Besides, you are shortening your life virtually by watching all the TV and movies. It makes the time pass quickly. It’s not like we have all that much. By being so all-fired bored I get full value out of every minute. Nobody charges admission for that!
        We do have a small TV, my wife likes the occasional game (if available broadcast) or “Jeannie” or “Bewitched” re-run. But as soon as those big flat screens came out, I made a hard and fast rule: in my house, I have the biggest head and the loudest voice, except, of course, for my wife, who has a whim of iron.

      • Mooser on February 4, 2013, 5:51 pm

        “you’re old enough to remember ‘creature double feature’, ‘godzilla’ and ‘dracula meets the wolfman’ on the same afternoon.”

        Yes, but as I got older, I had more excuses to avoid visiting relatives.

  12. Stone on March 4, 2013, 7:31 pm

    I haven’t seen the film. I don’t think I want to but the impression I got from the Time magazine cover story(which I read a few days ago) is that this is a film that Progressives or at least anti-war people should like for it shows that war is messy and that we sold our souls in order to get Bin Laden. It was quite “grey” in this way. It showed that things are murky in this new war. At least that’s what I got from the article. I mean if it showed that we used torture to get Bin Laden then I think that is good then. I mean it showed that we were inhumane when we wanted to get him. It shows that we were not sensible people. I think that’s good in that it shows that we weren’t always the “good” men and women. So I don’t get what the beef is from progressives then. Is it because they showed them using torture and that was justified because it “worked” and therefore the means justified the ends? Well, I don’t feel that way. I didn’t even want Bin Laden killed. I think we should have put him on trial. But I know I’m in the minority here so maybe the general public will feel differently and think “Hey, this torture stuff is good since it helped us get Public Enemy #1.” Well, if that is so then I feel sorry for the general public. But then I would also feel sorry for the progressive community for not sticking to their beliefs and hoping that people might feel differently after seeing the film. I think it depends on what angle you take coming into the film. I see the CIA, the MIC and the military in general as doing nothing but wrong. So I hope they are not chest bumping throughout the film. If they are doing what we would consider horrible things then that just proves their immorality to me.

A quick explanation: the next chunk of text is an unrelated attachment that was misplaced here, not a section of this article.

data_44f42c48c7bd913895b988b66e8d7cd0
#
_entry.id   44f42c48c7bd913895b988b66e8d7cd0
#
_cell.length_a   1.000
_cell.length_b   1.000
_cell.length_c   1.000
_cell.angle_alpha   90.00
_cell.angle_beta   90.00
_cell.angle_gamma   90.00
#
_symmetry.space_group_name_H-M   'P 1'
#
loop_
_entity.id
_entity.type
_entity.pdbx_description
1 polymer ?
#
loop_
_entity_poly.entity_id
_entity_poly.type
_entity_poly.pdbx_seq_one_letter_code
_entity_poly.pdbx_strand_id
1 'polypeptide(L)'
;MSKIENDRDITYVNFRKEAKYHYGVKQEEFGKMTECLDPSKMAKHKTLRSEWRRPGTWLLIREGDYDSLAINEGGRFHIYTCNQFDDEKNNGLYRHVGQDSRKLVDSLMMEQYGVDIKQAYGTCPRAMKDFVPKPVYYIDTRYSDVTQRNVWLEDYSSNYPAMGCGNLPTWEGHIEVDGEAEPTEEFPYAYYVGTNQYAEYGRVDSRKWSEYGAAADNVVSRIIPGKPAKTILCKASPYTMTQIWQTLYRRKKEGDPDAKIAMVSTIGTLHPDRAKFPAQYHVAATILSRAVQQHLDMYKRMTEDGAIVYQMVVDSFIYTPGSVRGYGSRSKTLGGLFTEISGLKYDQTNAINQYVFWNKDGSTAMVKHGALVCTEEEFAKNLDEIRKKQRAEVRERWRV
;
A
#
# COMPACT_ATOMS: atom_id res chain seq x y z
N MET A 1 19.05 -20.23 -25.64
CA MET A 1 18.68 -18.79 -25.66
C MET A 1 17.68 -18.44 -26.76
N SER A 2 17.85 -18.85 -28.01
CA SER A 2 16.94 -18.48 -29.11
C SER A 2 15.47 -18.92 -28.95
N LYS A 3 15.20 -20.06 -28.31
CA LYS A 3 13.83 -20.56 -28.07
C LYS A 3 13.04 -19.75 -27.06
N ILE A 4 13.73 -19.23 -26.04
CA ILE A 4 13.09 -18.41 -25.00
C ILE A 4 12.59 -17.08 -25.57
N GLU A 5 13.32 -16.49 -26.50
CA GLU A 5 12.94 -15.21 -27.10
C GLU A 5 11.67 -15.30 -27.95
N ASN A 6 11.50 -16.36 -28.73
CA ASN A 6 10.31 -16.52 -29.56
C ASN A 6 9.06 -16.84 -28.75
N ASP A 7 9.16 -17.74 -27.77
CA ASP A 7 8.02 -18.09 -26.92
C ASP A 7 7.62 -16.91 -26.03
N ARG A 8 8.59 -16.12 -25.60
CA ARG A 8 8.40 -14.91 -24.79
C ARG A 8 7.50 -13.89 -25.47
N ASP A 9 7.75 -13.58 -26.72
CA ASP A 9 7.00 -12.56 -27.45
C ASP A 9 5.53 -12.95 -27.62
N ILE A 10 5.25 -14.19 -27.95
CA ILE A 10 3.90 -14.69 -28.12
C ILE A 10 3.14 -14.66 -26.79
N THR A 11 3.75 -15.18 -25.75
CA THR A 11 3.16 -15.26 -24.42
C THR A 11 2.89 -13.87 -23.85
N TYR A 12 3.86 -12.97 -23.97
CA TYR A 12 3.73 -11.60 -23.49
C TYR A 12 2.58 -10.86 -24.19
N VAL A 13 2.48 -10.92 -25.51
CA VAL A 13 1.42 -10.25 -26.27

• just on March 4, 2013, 10:38 pm

      OBL should have been put on trial! I agree with you wrt to the CIA, MIC and the military. I won’t see the movie, ever. I did not agree with the murder of Saddam’s sons and the endless photos that the media showcased. I did not agree with the visuals of Saddam Hussein himself before he was hung.

      All of these moments in our recent history diminished us a country and as a people. So did Dilawar’s death, Abu Ghraib, Gitmo, the secret disappearances to ‘black sites’, and torture in my name.

      PS– I protested both wars.